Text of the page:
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29 Episodes
RightsCast brings you discussion on a wide range of contemporary and enduring human rights issues from the University of Essex Human Rights Centre.Bringing together diverse voices from all over the world, we apply a human rights lens to better understand current events, to discuss key issues, and to explore how to achieve social change. From grassroots movements to major international affairs, join us each week as we talk to the people behind the stories and seek to create a dialogue around the role of human rights in our daily lives. 

Human Rights Centre: https://bit.ly/2Wm2z3S
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29 Episodes

The Future of Copyright in the age of AAI

1h 28min

In this podcast, you will listen to the book launch of Dr Aviv Gaon’s latest book: ‘The Future of Copyright in the Age of Artificial Intelligence’, in which Dr Gaon explores the fundamentals of copyright law and AI, suggesting new models for considering the future of authorship and basic concepts in copyright as we further move into a world where we see more AI generated content. Discussants include Prof. Peter Menell from UC Berkeley (USA), Prof. Pina D’Agostino from Osgoode Hall Law School, York University (Canada), Prof. Stavroula Karapapa from the University of Essex, School of Law (UK), and Dr. Aviv Gaon from the Harry Radzyner Law School, Reichman University (Israel). The book launch was organized by Dr Eden Sarid from the University of Essex School of Law.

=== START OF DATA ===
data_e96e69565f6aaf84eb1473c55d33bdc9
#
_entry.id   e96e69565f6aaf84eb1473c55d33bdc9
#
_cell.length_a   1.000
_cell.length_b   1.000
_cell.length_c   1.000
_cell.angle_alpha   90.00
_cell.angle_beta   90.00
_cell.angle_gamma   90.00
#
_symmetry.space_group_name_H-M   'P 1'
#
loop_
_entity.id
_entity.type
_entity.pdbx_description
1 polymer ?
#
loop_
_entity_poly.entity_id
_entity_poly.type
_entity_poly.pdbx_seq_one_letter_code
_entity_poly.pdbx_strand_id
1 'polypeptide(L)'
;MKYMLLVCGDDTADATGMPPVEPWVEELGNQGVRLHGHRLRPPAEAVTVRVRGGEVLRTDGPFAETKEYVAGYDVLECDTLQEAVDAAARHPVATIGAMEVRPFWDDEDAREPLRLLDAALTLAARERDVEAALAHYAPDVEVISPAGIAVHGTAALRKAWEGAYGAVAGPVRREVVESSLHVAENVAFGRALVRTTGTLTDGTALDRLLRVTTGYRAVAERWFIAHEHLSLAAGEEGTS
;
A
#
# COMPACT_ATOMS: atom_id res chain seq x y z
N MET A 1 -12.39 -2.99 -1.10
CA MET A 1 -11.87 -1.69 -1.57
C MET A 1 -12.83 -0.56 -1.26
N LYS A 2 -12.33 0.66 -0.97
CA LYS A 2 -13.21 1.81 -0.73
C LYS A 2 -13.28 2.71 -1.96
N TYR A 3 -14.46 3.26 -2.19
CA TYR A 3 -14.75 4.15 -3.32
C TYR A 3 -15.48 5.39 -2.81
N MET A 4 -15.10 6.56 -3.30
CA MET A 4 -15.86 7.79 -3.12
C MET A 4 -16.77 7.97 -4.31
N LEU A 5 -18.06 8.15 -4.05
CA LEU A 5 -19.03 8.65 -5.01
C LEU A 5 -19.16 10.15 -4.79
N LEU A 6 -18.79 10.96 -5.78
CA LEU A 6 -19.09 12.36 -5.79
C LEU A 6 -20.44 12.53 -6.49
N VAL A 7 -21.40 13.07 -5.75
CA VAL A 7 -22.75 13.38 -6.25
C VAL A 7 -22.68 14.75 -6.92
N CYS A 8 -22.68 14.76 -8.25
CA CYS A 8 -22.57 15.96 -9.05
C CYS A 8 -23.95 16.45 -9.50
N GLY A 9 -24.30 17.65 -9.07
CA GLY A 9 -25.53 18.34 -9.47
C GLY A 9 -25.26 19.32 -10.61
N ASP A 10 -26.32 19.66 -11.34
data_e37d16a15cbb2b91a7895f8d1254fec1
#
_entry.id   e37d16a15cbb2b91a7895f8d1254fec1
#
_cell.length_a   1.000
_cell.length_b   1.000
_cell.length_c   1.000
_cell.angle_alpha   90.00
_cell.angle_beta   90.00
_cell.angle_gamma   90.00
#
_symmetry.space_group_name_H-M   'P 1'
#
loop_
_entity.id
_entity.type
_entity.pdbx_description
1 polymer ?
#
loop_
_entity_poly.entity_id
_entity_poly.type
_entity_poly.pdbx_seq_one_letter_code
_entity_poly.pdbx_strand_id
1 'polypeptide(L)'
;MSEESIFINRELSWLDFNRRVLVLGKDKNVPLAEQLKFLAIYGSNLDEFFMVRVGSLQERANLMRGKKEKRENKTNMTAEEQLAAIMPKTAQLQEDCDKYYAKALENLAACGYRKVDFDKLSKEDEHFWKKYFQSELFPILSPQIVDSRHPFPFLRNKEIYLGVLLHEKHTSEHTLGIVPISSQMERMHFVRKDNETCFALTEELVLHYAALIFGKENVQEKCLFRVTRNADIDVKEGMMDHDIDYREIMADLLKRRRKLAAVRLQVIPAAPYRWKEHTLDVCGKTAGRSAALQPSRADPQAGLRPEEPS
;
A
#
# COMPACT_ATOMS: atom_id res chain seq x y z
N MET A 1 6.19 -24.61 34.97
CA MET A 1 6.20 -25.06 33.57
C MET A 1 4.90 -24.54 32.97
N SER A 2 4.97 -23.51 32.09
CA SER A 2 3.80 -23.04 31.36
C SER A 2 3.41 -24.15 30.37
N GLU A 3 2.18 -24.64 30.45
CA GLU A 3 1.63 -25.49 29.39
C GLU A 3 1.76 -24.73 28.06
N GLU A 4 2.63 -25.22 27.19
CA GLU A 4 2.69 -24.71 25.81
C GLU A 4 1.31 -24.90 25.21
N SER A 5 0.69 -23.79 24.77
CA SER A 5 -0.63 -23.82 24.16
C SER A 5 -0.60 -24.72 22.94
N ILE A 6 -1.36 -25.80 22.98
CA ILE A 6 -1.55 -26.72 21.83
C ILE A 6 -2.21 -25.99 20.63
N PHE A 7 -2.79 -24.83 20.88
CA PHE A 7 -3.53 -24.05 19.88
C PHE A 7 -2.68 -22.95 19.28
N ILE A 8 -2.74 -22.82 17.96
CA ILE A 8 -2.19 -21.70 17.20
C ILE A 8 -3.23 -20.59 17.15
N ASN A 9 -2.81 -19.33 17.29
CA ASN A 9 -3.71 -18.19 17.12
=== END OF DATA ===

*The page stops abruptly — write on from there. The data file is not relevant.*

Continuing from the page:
Problematizing Law, Rights, and Childhood in Israel/Palestine